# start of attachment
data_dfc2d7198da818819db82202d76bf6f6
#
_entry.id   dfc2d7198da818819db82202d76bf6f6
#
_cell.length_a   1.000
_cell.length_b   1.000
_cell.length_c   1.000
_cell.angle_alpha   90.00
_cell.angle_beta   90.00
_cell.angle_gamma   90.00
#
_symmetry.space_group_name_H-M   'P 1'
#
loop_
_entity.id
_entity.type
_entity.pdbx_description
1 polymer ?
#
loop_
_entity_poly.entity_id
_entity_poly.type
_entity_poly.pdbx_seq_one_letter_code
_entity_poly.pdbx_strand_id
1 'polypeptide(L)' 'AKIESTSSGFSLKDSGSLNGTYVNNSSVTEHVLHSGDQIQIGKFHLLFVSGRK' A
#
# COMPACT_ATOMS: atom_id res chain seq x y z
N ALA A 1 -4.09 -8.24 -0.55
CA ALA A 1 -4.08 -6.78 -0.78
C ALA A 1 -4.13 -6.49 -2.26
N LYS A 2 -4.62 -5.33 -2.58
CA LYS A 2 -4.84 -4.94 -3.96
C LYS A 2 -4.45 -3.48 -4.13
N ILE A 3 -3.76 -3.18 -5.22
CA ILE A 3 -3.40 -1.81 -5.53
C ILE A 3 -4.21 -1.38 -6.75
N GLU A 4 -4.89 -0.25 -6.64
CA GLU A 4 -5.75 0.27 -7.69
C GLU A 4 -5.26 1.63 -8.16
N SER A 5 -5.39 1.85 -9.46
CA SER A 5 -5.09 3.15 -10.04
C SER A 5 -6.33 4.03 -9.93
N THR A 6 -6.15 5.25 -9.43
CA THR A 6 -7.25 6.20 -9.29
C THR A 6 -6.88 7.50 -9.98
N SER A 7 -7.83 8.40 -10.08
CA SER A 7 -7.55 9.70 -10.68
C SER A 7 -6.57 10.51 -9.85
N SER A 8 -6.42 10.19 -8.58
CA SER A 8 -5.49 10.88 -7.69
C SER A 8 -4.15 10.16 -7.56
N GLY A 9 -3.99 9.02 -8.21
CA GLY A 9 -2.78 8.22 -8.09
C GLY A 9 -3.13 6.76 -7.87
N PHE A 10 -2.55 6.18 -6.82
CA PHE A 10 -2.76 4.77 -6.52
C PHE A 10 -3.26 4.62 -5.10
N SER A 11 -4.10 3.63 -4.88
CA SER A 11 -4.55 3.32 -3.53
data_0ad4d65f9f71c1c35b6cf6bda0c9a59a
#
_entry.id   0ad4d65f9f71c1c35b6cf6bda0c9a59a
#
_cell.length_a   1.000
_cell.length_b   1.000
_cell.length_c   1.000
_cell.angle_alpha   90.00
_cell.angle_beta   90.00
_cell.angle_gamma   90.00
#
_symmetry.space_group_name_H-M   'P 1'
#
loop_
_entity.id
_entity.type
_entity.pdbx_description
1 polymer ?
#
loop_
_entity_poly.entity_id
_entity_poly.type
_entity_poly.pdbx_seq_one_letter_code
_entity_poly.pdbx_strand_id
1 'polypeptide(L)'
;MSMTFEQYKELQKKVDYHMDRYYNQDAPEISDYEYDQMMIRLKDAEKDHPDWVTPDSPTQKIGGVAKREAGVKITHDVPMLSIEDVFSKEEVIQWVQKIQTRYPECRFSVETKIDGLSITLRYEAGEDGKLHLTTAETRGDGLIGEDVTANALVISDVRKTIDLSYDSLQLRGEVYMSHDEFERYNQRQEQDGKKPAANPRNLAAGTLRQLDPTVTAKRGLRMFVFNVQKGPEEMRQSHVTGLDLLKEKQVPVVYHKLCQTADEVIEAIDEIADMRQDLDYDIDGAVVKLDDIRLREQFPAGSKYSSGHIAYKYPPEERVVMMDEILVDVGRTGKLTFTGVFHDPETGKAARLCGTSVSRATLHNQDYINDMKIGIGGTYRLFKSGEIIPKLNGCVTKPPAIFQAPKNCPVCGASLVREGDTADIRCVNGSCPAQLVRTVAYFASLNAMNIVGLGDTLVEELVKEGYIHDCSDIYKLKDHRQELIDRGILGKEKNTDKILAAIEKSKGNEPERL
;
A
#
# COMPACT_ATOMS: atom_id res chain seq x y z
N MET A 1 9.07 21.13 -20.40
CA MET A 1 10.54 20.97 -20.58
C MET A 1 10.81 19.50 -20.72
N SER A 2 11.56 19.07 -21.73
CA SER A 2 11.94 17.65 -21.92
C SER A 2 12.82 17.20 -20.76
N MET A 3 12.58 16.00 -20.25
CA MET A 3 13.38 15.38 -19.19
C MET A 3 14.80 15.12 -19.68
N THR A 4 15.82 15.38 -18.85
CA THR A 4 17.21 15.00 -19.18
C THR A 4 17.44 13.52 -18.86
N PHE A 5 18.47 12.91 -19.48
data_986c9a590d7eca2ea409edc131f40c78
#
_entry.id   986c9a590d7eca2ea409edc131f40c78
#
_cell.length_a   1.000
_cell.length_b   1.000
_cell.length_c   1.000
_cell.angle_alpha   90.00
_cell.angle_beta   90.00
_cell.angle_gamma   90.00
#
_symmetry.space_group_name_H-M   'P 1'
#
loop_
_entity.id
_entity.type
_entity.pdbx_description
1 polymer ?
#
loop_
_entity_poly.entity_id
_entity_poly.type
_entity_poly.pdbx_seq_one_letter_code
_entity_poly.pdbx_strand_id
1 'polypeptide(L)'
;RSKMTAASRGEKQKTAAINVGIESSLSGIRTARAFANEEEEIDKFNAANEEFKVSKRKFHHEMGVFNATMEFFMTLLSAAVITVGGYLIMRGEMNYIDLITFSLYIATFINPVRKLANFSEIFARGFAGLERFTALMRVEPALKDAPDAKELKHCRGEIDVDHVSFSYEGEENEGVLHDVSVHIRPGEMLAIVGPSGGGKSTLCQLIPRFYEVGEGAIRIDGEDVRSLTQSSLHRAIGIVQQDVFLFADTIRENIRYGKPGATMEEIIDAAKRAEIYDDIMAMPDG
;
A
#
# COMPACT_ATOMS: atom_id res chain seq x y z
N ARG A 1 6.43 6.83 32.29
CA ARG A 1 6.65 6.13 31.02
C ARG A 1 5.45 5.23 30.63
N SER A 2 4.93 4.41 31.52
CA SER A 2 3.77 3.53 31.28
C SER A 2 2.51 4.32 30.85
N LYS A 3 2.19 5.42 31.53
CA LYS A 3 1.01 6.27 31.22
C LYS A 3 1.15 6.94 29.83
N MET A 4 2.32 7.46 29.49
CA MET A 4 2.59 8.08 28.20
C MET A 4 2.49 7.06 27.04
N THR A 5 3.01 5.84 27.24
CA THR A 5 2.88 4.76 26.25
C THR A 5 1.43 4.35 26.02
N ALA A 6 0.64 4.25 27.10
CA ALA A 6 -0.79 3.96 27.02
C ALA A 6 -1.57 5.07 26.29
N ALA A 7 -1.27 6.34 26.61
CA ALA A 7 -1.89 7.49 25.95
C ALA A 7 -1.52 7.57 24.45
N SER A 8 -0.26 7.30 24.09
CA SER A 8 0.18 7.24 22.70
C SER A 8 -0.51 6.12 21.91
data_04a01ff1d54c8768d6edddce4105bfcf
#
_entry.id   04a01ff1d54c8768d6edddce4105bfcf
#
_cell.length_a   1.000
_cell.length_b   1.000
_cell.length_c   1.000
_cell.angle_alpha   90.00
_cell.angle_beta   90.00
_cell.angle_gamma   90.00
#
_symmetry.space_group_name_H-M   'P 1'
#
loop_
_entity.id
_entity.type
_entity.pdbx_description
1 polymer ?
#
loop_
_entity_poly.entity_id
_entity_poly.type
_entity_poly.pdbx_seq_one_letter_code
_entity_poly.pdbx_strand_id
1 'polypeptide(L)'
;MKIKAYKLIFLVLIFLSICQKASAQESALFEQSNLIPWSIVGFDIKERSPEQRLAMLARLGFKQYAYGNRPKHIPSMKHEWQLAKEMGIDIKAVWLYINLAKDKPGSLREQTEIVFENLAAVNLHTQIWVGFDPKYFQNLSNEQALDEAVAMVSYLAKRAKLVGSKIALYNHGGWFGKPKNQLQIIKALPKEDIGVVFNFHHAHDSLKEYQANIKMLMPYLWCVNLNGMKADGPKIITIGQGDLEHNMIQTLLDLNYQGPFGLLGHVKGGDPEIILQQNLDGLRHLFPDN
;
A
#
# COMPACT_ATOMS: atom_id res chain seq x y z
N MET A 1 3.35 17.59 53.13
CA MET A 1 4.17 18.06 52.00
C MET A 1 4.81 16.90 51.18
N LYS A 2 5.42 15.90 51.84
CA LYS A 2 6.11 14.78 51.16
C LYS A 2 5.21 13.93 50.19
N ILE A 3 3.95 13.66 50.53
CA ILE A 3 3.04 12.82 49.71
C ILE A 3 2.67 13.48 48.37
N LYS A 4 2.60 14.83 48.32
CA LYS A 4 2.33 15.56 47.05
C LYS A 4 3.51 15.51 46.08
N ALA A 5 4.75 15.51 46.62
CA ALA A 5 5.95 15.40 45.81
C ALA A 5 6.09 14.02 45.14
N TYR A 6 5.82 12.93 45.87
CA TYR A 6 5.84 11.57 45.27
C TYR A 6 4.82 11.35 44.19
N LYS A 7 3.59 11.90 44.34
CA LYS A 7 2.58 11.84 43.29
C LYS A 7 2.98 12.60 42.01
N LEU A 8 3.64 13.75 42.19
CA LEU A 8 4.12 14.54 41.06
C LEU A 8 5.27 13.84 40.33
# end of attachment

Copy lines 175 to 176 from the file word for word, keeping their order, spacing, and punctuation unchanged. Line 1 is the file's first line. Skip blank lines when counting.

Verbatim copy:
#
loop_